Contact in Context: The Highs and Lows of Intercultural Communication

Reflections on the Stand Against Racism (April 2018)

As poetry month comes to an end, I find it rather poetic that like many other calendar memorials, I choose to color outside of the lines presented. In forming allies within and without the community where I serve, I am challenged to be precise in my use of language…knowing the difference between contact and context. Tangentially related, treated as synonymous (on occasion) but so, vastly, different.

High contact reflects close proximity, the thought makes me claustrophobic. There is no need for words (context–verbal cuing) when somehow the chemistry of closeness helps you discern exactly what is meant by your nearest neighbor, friend or relative. I reflect on row homes and projects where the fragrance of sin and satisfaction permeate corridors and building frames…for years. I know what you did, last night, last month, last year. I know your habits because, well, I can hear it, smell it and even taste it in the air.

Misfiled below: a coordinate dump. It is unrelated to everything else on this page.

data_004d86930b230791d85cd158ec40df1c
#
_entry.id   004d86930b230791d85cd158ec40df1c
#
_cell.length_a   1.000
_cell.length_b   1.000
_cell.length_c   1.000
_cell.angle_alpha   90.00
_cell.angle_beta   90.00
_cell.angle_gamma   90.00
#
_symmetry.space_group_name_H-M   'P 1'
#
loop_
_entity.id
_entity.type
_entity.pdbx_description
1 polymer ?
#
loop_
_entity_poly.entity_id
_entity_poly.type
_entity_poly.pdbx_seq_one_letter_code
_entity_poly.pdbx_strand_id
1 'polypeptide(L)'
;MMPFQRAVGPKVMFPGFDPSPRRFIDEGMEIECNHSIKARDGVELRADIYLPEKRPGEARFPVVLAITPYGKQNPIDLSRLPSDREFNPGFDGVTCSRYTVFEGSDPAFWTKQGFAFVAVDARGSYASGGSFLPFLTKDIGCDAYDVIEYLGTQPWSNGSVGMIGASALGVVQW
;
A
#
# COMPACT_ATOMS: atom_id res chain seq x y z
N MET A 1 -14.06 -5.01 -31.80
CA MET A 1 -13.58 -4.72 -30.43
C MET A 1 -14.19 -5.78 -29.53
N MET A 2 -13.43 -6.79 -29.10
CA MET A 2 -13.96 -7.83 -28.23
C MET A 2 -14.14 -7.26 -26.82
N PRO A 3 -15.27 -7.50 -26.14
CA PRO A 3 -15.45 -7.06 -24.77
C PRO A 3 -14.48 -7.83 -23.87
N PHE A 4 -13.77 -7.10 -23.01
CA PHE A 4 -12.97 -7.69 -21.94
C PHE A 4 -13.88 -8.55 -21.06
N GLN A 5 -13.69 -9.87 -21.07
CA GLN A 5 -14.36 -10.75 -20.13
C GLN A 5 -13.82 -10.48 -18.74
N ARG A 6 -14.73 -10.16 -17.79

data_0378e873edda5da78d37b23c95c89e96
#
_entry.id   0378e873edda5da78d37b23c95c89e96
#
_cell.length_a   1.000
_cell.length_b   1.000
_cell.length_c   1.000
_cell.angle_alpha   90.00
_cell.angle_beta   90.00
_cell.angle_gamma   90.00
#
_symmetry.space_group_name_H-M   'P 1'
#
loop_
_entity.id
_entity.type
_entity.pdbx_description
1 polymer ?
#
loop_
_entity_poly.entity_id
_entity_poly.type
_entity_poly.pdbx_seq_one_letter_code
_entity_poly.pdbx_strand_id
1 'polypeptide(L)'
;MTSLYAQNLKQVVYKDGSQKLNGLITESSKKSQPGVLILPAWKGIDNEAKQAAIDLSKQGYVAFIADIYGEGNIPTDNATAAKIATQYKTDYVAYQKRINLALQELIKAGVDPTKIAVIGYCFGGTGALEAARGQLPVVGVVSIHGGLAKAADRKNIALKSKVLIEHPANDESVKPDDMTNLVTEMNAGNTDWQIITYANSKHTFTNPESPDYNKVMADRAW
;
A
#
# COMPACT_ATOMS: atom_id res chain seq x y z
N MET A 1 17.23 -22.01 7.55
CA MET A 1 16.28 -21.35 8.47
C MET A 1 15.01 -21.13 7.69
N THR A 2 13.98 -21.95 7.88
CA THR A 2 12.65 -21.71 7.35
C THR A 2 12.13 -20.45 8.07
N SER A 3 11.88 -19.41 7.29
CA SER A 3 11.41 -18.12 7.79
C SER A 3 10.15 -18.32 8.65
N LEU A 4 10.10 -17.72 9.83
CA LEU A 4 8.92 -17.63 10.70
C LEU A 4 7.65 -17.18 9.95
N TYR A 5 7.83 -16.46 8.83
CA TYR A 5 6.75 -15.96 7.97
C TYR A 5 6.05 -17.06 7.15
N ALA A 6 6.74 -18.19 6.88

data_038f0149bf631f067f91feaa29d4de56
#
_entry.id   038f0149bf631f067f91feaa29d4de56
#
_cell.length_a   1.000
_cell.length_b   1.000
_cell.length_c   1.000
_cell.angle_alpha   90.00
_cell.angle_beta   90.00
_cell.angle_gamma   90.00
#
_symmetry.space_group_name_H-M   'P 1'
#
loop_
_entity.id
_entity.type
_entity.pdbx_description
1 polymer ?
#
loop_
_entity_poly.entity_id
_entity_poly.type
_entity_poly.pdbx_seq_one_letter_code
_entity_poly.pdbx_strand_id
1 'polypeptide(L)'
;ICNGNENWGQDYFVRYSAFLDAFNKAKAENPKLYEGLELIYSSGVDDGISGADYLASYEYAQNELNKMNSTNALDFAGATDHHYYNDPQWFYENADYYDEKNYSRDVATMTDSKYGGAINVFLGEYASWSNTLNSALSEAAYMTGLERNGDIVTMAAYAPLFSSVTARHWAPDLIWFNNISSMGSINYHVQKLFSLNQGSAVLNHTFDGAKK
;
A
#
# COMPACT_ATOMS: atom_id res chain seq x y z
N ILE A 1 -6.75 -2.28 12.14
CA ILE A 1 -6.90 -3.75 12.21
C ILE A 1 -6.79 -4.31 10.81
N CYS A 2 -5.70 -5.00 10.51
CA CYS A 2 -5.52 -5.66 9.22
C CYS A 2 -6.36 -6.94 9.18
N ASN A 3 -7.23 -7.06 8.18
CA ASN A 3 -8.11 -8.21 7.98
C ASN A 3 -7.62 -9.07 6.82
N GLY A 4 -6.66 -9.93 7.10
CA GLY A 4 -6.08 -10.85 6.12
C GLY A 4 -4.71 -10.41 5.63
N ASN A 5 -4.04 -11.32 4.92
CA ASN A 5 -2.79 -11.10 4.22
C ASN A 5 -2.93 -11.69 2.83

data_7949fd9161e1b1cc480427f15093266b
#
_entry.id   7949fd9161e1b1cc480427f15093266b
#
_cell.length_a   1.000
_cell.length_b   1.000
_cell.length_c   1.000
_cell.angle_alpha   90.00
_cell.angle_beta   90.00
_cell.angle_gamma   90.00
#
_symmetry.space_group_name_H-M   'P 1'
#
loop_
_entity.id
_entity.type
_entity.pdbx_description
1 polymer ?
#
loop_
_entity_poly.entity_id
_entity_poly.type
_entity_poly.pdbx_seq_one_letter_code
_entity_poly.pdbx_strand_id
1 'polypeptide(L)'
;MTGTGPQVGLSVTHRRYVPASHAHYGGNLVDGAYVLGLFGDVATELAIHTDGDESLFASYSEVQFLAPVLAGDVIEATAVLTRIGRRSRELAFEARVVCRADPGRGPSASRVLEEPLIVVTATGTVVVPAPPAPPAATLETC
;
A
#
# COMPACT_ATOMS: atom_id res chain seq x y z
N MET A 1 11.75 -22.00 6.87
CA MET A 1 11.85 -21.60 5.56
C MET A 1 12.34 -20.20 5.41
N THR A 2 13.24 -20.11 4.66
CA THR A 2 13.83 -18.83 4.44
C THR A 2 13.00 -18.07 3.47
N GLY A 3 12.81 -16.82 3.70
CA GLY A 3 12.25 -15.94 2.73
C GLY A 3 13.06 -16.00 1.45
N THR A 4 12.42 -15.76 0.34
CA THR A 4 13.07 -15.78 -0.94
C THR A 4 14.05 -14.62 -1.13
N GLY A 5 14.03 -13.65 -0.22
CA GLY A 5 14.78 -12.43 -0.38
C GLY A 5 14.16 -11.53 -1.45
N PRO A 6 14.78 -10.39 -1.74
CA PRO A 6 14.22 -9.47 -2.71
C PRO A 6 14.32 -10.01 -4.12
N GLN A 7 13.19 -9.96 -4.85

High context reflects the need to absolutely use the standards and conventions of language to convey an idea. The manipulative way that you say “I am so confused” or “I don’t understand” govern the discourse…always. If it is not stated explicitly, it might as well not be said.


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